A Blood-Splattered Space: Carol Clover’s “
The action of the film revolves entirely around the chilling dance academy, an absurdly stylized space that seems to defy logic almost as much as the film’s plot, characters and subject matter completely flout reason. We are ushered into experiencing the spaces of the film as such in the opening apartment scenes, when the fleeing girl and the woman are gruesomely murdered.
Killed by falling compass in a geometric nightmare
It is this space that echoes the idea set forth by Carol Clover in her essay, “Her Body, Himself” of the “Terrible Place” in the slasher film canon, the veritable fun house of horrors in which our protagonist will experience the most unspeakable of terrors, where she must face down and defeat the slayer or become yet another victim of the meat grinder. In Clover’s estimation, “The house or tunnel may at first seem a safe haven, but the same walls that promise to keep the killer out quickly become, once the killer penetrates them, the walls that hold the victim in.”
A phantasmagorical version of the NBC Peacock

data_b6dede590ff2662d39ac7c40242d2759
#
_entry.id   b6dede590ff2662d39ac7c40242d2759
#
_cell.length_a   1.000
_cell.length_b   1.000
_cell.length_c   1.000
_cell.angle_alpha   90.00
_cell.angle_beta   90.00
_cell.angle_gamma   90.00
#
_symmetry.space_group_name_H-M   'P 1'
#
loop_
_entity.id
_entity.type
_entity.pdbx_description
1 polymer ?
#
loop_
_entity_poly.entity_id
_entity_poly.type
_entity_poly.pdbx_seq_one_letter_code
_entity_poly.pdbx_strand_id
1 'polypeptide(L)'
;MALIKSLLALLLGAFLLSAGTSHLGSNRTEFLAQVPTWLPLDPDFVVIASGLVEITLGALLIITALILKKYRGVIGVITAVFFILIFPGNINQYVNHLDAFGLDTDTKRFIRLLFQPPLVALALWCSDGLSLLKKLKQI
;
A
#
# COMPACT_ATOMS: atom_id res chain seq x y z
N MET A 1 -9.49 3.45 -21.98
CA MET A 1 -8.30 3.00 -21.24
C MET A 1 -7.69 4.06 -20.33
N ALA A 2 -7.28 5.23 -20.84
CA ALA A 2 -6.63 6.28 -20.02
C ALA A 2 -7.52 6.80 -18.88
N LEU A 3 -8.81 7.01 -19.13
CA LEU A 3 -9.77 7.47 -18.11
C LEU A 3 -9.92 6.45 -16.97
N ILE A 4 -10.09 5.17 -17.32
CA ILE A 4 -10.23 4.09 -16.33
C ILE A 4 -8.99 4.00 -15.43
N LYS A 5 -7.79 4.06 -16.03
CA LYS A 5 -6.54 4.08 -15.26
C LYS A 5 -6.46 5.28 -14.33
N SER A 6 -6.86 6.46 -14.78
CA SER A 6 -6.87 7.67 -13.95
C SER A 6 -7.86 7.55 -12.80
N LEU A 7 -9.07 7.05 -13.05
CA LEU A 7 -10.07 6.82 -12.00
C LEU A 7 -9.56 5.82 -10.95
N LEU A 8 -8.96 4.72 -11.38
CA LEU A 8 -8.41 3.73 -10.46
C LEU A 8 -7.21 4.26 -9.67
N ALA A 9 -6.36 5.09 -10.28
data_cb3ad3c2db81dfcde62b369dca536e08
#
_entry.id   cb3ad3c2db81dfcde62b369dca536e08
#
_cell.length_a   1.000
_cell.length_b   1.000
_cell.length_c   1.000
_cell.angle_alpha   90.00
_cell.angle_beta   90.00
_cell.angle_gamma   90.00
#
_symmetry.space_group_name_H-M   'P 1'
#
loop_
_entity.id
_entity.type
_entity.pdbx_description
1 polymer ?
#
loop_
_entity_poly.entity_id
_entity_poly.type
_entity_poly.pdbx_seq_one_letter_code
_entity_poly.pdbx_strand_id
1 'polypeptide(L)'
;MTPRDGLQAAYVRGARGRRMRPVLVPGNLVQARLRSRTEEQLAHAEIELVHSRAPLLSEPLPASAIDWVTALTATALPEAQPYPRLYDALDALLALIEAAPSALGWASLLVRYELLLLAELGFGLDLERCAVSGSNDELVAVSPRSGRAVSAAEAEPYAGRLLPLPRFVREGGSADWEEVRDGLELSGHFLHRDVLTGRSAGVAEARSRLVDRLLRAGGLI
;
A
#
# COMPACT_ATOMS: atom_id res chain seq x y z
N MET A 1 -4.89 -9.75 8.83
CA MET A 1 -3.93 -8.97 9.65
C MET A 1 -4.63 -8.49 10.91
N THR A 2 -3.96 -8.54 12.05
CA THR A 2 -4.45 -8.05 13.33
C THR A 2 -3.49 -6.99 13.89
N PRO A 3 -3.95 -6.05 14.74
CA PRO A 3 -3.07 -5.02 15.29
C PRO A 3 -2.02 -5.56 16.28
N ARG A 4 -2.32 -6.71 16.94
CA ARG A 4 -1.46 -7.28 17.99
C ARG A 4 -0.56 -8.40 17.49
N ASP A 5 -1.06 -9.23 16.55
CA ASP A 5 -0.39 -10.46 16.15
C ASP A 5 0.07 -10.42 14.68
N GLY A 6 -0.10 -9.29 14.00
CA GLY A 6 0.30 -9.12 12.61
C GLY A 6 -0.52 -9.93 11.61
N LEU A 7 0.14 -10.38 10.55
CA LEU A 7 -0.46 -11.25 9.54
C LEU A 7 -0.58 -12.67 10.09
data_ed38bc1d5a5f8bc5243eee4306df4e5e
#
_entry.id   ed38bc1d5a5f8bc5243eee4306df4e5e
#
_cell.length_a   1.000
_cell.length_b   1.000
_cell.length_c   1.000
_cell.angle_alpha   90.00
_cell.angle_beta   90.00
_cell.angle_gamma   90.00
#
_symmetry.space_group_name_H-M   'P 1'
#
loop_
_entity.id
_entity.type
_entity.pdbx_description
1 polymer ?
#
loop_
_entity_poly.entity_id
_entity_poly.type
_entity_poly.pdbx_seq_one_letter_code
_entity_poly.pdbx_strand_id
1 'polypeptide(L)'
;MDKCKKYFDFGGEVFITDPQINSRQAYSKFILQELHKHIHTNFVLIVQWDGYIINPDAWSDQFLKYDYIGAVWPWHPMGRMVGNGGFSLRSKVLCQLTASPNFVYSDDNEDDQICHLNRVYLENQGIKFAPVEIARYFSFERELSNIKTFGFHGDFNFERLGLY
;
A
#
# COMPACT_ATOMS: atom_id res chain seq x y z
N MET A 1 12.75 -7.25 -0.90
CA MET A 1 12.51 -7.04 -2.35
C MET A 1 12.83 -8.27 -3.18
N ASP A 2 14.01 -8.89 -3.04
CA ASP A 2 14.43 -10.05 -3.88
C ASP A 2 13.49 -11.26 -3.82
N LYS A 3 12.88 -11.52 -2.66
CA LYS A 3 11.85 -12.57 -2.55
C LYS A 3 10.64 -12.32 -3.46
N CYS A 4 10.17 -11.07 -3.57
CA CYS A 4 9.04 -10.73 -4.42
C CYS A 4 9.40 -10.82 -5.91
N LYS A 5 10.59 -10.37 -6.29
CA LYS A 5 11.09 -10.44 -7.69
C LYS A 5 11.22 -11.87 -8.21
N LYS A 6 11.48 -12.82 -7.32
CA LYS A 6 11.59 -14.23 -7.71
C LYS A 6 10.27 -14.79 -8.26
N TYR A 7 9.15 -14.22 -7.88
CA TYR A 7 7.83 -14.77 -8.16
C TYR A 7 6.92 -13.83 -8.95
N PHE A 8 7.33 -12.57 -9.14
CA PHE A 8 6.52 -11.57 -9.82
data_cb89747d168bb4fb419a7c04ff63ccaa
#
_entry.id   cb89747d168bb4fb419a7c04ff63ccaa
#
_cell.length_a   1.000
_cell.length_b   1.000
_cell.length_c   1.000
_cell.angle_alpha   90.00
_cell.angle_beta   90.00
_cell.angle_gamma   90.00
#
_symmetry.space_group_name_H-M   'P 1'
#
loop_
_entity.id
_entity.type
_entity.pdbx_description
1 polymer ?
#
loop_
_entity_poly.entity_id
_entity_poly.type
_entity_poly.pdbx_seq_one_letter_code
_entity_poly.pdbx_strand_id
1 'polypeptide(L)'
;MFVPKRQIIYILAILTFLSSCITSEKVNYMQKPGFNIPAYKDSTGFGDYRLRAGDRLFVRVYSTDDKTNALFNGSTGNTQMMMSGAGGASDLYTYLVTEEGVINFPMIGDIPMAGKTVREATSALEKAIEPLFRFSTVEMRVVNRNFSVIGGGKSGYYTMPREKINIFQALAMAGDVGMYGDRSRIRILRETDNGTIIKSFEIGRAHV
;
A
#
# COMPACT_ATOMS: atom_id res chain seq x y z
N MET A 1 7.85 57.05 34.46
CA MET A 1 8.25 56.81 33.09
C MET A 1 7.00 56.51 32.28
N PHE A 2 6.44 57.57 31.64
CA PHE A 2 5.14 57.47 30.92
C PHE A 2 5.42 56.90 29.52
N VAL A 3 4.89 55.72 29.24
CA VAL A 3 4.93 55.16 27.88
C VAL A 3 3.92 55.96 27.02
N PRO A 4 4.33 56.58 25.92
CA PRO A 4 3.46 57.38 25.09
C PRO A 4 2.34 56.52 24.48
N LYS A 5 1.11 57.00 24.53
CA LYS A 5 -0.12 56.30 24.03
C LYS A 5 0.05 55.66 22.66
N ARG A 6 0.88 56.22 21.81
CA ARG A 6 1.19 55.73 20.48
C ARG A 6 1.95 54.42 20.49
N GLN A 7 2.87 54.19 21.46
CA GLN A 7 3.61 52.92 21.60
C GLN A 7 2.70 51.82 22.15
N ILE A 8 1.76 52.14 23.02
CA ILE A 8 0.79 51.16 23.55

Undoubtedly the most striking element at work in this film is the use of color. Color which at once saturates, overwhelms and assaults the audience, not a single shot is free of its heavily stylized use. Reds (the most prominent of the film’s colors) permeate the image to warn us of impending doom; softer lavender and blue hues steep the frames in their ominous glow. Indeed, it is the colors and the image that dominate this film, carrying the audience beyond the narrative. Schulte-Sasse explains that, “Throughout the film we are held captive by image and sound; each movement from space to space—whether the drive from the airport, a walk up or down the gilded school staircase, or a subjective traveling shot through the red Jugendstil corridor of the dance school—is experienced more aesthetically than in narrative terms.” (Schulte-Sasse) According to an un-credited source in the trivia section of the Suspiria page on www.imdb.com, the film was shot on standard film stock and printed using the outdated 3-strip Technicolor process on one of the few remaining machines to achieve the over-saturation of color.